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Kitimat to welcome interactive raven sculptures this summer

Public art installation aims to attract tourism spending
A prototype of the raven public art display stands in downtown Kitimat. The artist intends to design and place five or six of the pieces around town to encourage exploration among visitors.

Kitimatians can expect to see more ravens than usual this summer. Local artist Steve Rogers is set to design and install a display of five raven sculptures made from steel bars, positioned around town as an homage to local wildlife and attraction for tourists. 

The Kitimat Public Art Alliance, in collaboration with the artist, the Chamber of Commerce, and the Director of Economic Development, is funding the project. They are also considering the addition of a sixth raven at Coghlin Park to encourage visitors to explore downtown Kitimat.

This interactive art display aims to act as a scavenger hunt for visitors, encouraging exploration and visits to local shops and attractions.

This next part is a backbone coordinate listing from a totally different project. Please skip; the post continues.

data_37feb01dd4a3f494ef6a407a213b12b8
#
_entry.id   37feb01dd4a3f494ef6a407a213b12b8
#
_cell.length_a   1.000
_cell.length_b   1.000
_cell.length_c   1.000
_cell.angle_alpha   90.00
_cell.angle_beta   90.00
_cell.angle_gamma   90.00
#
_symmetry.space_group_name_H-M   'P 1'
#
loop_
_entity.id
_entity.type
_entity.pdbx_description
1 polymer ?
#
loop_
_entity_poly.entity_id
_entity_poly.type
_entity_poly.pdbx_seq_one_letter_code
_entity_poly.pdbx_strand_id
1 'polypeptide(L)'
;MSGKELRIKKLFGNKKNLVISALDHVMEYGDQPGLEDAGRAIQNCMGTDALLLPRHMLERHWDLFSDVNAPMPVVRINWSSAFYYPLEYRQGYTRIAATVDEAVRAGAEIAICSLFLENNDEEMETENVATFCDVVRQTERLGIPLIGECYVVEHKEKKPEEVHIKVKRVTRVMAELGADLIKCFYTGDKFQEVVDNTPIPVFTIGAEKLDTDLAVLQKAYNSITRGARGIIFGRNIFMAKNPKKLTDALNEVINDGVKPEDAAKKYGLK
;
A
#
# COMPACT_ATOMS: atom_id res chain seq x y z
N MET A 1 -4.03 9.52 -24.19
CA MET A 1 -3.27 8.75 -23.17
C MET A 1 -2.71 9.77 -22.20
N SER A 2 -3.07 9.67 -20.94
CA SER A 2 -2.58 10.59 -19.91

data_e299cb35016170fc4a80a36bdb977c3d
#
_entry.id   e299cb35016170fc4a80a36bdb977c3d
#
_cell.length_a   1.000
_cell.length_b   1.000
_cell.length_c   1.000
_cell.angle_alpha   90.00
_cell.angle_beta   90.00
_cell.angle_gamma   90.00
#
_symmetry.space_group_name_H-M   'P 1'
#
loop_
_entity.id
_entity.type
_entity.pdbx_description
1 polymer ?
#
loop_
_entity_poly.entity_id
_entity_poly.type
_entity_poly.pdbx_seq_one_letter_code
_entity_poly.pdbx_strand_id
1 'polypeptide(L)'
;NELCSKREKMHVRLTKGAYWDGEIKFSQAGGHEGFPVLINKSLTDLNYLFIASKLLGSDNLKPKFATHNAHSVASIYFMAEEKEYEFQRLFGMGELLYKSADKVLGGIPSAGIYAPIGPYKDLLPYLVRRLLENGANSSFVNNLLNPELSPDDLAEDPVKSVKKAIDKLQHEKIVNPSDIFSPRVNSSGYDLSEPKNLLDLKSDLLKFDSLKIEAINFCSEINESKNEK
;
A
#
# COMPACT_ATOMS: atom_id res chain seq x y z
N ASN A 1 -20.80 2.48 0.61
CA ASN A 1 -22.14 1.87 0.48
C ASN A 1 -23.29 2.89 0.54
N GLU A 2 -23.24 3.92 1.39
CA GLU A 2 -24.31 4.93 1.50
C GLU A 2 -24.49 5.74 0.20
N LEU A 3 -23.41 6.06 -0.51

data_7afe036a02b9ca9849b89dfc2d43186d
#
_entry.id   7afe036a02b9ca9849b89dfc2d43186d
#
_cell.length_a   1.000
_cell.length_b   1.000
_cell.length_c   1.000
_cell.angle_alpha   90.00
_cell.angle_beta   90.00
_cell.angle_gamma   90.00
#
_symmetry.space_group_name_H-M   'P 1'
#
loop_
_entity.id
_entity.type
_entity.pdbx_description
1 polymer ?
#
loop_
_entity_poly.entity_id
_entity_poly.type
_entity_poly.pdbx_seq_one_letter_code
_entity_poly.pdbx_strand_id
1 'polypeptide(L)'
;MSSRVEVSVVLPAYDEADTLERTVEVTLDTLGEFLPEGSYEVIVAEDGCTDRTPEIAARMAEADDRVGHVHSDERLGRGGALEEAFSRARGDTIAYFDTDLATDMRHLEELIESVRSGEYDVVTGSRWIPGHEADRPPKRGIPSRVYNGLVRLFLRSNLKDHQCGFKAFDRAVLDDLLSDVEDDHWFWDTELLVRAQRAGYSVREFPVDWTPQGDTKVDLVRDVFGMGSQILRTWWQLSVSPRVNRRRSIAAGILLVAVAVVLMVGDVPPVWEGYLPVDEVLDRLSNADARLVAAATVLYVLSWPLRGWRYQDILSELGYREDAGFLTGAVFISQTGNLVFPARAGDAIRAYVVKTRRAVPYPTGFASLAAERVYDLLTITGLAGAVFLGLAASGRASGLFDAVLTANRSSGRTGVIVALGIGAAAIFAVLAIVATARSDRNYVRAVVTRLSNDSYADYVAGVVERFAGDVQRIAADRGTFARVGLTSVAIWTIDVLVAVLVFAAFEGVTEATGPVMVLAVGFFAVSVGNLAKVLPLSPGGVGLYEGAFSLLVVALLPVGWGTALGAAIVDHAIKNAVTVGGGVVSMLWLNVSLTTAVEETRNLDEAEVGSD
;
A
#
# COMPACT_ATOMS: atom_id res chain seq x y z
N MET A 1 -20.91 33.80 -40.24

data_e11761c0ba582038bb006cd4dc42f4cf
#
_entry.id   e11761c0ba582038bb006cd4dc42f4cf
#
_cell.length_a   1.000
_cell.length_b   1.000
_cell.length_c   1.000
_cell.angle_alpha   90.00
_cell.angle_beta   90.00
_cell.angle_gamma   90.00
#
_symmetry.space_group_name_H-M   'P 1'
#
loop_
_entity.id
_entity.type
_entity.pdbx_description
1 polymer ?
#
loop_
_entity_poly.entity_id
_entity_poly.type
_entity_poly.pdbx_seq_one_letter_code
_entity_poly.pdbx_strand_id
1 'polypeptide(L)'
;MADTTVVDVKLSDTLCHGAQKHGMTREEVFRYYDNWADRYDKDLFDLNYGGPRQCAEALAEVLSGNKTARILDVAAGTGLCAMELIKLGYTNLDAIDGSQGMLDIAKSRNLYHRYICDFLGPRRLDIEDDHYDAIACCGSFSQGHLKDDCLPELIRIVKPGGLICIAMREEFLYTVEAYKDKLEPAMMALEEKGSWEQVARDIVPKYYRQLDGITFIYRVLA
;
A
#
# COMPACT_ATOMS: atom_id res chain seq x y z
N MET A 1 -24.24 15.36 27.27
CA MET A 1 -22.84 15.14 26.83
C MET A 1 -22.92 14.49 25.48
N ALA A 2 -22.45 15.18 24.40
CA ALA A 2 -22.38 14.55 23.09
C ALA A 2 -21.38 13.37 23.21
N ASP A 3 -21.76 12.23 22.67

“We believe this will become a tourist attraction and photo opportunity similar to the wolves in Terrace by the same artist. It will benefit businesses in the downtown core as well as our reputation as a community,” the alliance stated.

The concept is to use the medium of steel bars to take advantage of negative space, “to create a series of sculpture installations that celebrate wildlife local to the surrounding area, Rogers said. “To create a look of a calligraphic image. A reduction of the subject into its simplest lines to form the impression of a sketch on the horizon.”  

The sculptures are designed to be maintenance-free, weather-resistant, and unaffected by wind or snow. Periodic inspections every 10 years will be sufficient for their upkeep.

Funding for the project comes from the district’s $35,000 grant to the Kitimat Public Art Alliance for 2024, with $10,000 designated for “functional art.” Originally, the alliance defined functional art as pieces serving a dual purpose, like covered picnic tables or dumpster screens. However, the committee unanimously agreed to allocate the funds to commissioning the raven sculptures instead. However due to their deviation from the original plan, they sought council’s permission at the July 2 council meeting.

“We believe that this project will not only be an engaging and aesthetically pleasing art installation but also 'functional' in a less tangible way,” the alliance explained in a letter. Council approved the project, recognizing its potential to enhance the town’s aesthetic appeal and attract tourism.

About the Author: Quinn Bender

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